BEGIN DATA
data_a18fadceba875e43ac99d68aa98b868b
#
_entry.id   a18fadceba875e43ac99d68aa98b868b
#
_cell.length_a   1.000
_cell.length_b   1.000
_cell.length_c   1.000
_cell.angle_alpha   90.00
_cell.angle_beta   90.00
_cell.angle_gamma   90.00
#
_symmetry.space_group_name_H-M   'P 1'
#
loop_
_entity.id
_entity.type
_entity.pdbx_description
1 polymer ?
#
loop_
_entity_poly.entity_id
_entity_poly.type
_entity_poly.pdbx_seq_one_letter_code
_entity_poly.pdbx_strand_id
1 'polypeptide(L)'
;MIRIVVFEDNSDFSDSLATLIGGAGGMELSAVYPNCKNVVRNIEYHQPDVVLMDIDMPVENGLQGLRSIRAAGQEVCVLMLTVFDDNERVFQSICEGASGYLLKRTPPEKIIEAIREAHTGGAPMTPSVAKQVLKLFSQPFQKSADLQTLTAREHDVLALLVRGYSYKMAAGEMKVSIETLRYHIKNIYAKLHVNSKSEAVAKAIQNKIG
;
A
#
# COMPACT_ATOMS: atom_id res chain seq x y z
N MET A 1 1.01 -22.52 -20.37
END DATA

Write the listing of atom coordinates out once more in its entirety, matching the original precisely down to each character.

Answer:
data_a18fadceba875e43ac99d68aa98b868b
#
_entry.id   a18fadceba875e43ac99d68aa98b868b
#
_cell.length_a   1.000
_cell.length_b   1.000
_cell.length_c   1.000
_cell.angle_alpha   90.00
_cell.angle_beta   90.00
_cell.angle_gamma   90.00
#
_symmetry.space_group_name_H-M   'P 1'
#
loop_
_entity.id
_entity.type
_entity.pdbx_description
1 polymer ?
#
loop_
_entity_poly.entity_id
_entity_poly.type
_entity_poly.pdbx_seq_one_letter_code
_entity_poly.pdbx_strand_id
1 'polypeptide(L)'
;MIRIVVFEDNSDFSDSLATLIGGAGGMELSAVYPNCKNVVRNIEYHQPDVVLMDIDMPVENGLQGLRSIRAAGQEVCVLMLTVFDDNERVFQSICEGASGYLLKRTPPEKIIEAIREAHTGGAPMTPSVAKQVLKLFSQPFQKSADLQTLTAREHDVLALLVRGYSYKMAAGEMKVSIETLRYHIKNIYAKLHVNSKSEAVAKAIQNKIG
;
A
#
# COMPACT_ATOMS: atom_id res chain seq x y z
N MET A 1 1.01 -22.52 -20.37